They were varied in nature, from the remodeling of our old house on Snug Harbor, to the building of a wooden kayak, needle pointing beautifully intricate Christmas stockings for Jack, Alison, and Tommy Hanle, baking bread with Carol Kerr, putting in a new stairway with my grandpa and uncle Fritz at the cottage on Lake Otsego, and ‘rushing’ the seats on the rocking chairs there this summer, when he was no longer able to walk down the stairway that he had helped to build. More recently he and I were in the garage together, working on the latest project, cherry wood salad serving utensils, which he had been intending to make for my mom and me.
In his last days during one conversation I asked him about knowing that he didn’t have much time left—how did he feel about that? His response? Dunigan through and through… “I just wish that I had gotten a chance to finish the front patio.” Now, if the truth be known, that wish was based on the desire, I am sure, to finish the work that he had started and to leave it nice for my mom, but it was also based on the firm belief that if it was to be done right, he would need to do it himself!
But the Lord answered her, “Martha, Martha, you are worried and distracted by many things; there is need of only one thing. Mary has chosen the better part, which will not be taken away from her.
Often this story from the Bible is told as one in which Martha did something and Mary did nothing. But don’t be misled…the distinction between Martha and Mary is not one between doing something and doing nothing. For that would be the same fallacy that would lead us to believe that it really was a quiet week in Lake Woebegone. The distinction here is not one between activity and inactivity, but rather a distinction between living a life that is distracted and living a life that pays attention.
It was a Thursday night this time. It was Thursday September 9, 2004, to be exact. After a rather pain-filled day and with some difficulty my mom and I got my dad out of bed, into his wheelchair and out onto the patio for dinner. This time it was a pesto pasta, as flank steak is Saturday night food. After dinner, and what had become a nightly tradition of dessert, my dad seemed quite tired so we asked him if he was ready to go to bed. “No,” he said, “just a little while longer. I want to keep enjoying it while I am enjoying it.”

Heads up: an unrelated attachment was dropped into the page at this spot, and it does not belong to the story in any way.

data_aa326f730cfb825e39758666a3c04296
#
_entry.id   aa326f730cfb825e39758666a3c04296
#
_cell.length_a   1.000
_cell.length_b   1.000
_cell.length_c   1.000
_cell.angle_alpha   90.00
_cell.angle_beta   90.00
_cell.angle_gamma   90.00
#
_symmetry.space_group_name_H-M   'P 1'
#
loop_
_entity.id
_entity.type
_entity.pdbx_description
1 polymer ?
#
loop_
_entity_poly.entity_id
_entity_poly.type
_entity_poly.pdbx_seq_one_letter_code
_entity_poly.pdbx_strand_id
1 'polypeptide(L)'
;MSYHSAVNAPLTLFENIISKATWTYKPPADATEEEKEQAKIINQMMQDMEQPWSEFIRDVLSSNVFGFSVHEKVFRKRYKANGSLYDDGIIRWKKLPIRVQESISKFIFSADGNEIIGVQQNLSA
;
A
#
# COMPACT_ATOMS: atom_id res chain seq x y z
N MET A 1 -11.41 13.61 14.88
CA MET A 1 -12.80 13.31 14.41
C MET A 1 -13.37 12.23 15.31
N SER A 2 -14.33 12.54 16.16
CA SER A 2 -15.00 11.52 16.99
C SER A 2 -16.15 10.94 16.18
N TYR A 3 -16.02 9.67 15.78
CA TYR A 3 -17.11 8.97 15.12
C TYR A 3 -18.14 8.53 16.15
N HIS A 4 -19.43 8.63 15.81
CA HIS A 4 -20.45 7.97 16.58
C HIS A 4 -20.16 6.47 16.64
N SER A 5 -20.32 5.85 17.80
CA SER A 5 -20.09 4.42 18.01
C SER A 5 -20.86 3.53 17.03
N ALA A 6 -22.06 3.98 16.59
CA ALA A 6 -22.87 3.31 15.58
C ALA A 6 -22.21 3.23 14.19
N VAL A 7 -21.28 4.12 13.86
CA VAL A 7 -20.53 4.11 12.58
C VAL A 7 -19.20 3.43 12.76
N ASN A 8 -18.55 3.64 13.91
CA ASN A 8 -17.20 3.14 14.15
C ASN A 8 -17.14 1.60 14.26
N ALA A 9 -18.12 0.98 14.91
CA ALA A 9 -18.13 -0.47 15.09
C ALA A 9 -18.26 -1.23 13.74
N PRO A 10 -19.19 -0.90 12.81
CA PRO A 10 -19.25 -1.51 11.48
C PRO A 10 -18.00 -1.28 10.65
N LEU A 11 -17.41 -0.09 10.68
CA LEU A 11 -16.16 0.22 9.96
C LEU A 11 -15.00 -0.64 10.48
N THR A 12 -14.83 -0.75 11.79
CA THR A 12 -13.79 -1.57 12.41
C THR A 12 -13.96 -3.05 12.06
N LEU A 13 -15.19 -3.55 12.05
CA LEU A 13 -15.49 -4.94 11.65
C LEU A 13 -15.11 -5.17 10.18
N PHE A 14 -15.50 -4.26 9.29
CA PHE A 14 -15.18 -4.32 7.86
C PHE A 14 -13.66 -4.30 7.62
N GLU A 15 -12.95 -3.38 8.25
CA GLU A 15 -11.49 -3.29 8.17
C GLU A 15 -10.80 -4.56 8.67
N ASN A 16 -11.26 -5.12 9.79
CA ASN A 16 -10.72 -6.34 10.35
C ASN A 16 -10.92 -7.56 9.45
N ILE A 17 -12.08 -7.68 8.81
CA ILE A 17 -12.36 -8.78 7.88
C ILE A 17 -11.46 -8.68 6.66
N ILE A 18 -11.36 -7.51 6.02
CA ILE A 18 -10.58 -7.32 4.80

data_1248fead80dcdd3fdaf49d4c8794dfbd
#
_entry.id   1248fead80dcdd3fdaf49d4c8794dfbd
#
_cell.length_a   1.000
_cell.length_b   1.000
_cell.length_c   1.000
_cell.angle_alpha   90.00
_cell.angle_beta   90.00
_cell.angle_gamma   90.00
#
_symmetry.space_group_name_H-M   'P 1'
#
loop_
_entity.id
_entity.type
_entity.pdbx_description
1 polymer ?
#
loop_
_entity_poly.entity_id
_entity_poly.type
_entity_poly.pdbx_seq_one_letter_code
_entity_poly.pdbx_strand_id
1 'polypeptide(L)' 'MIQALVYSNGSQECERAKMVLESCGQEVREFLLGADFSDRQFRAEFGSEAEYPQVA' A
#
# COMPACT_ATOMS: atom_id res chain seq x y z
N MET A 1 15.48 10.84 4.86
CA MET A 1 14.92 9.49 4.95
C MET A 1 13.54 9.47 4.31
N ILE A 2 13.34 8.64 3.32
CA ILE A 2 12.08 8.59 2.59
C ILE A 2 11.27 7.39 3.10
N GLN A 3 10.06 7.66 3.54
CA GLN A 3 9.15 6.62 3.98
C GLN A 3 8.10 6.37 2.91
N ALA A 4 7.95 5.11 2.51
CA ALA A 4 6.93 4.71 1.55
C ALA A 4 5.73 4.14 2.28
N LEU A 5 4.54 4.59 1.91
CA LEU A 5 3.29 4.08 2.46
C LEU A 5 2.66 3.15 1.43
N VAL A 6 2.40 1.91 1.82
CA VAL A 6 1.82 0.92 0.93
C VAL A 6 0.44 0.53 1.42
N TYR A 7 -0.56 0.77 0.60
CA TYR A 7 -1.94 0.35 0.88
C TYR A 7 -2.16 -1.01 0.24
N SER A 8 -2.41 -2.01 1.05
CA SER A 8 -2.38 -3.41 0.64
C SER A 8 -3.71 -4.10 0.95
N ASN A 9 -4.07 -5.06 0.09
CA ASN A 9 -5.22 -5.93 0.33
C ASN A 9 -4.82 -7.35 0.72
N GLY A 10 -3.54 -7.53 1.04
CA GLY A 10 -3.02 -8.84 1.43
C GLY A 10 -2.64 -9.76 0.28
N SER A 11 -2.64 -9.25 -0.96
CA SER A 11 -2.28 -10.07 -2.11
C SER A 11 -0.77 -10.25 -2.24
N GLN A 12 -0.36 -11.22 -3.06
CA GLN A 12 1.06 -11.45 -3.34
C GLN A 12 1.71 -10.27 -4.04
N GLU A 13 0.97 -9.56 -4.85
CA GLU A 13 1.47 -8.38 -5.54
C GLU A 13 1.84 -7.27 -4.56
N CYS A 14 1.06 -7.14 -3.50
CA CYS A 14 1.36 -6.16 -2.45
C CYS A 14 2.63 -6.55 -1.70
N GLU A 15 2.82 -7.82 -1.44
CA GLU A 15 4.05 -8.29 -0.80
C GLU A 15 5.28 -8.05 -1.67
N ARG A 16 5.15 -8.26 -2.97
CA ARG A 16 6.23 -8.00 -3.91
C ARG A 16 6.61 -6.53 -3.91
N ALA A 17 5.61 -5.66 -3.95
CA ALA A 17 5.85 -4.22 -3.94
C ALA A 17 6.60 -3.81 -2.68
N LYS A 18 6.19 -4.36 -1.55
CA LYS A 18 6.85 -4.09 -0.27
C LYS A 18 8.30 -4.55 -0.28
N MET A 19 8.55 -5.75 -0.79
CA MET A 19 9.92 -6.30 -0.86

It was this desire, this drive really, to enjoy life a while longer that carried my dad throughout his life and most especially through the past two and a half years. In that time his desire to live life took him on trips to Princeton for my graduation, Port Townsend to the Wooden Boat Festival, Cleveland Ohio for my grandmother’s 90th birthday, Lake Otsego to spend time with family, and even across the pond to Scotland where he fell in love with the small town of St. Andrews but more importantly, the sticky toffee pudding at the Russell Hotel!
Especially in the last weeks, his time was spent simply “being with”—whether it be working with Jack McClarty to build wooden wheel chair ramps for getting in and out of the house, breakfast with the Webbs at Wilma’s on Balboa Island, nightly martinis and game of rummy on the patio with my mom, or teaching me how to bake bread…I am sure it was all included on the spreadsheet itinerary of his life, attempting to enjoy as much of the journey as possible, before arriving at the final destination.
In the days before he passed away I asked my dad if he was afraid to die. I am not sure what I expected in asking that question, but I can tell you that his answer both startled me and yet struck me, for it was so him. Without hesitating he said, “No, I am not afraid to die. I never have been. I know where I am going and I know that it is a better place. I have always known.” And there he paused for a moment. “I’ve never needed toe crossings or altar calls or to put my hands up in the air when I sing songs in church. Some people do that, and that’s okay. But I don’t need that. It’s not for me. I just know, and I have always known.”
This is the life that God offers to us all, calling us to enjoy the journey along the way, and then welcoming us home when we reach the final destination.
And that’s the news from Lake Woebegone, where the women are strong, the men are good looking, and all the children are above average.
**This is the sermon I preached at my dad’s memorial service almost 9 year ago – thank you, Dad.